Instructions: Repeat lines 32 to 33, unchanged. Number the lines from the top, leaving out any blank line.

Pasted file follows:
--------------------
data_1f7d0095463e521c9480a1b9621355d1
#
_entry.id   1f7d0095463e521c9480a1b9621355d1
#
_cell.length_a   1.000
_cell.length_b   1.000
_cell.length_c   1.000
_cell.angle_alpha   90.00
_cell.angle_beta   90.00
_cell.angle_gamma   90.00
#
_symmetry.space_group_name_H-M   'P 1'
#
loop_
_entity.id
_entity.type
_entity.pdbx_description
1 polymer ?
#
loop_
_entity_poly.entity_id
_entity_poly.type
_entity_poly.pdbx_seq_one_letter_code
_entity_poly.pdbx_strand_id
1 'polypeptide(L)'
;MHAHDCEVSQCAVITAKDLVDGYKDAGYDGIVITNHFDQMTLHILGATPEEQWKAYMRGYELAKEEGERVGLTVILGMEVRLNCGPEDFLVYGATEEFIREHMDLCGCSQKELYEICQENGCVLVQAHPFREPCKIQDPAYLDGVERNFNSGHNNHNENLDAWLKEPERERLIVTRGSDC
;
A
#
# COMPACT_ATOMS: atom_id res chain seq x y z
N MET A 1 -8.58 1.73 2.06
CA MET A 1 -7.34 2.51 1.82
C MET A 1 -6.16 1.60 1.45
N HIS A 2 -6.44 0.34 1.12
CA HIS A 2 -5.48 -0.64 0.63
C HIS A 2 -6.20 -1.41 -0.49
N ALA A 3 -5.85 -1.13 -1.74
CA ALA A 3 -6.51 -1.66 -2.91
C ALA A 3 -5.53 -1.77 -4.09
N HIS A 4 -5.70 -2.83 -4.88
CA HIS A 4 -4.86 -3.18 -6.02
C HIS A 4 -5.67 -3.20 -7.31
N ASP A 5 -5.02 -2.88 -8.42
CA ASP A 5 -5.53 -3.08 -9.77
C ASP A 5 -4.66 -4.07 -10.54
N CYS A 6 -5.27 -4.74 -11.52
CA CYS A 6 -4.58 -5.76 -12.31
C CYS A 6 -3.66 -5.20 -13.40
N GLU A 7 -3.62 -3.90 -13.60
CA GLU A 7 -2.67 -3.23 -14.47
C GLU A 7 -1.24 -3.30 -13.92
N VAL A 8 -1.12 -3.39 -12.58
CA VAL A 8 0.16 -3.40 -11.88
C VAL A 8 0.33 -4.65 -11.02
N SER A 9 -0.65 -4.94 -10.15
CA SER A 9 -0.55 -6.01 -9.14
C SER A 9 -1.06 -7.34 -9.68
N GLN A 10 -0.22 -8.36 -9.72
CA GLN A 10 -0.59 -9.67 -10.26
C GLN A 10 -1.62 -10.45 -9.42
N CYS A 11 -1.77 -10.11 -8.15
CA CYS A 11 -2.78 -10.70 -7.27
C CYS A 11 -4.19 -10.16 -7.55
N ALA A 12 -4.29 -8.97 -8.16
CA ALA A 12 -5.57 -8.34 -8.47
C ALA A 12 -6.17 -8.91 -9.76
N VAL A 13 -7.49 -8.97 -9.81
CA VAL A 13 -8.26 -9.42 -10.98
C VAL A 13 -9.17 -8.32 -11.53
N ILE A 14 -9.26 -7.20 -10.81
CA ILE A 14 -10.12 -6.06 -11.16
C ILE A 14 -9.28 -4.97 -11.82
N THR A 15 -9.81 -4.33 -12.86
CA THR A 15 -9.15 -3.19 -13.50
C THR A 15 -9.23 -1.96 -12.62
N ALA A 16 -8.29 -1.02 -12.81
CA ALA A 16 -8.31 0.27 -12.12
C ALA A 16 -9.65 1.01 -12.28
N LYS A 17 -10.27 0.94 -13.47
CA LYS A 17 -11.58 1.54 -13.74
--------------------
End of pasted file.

CA MET A 1 -7.34 2.51 1.82
C MET A 1 -6.16 1.60 1.45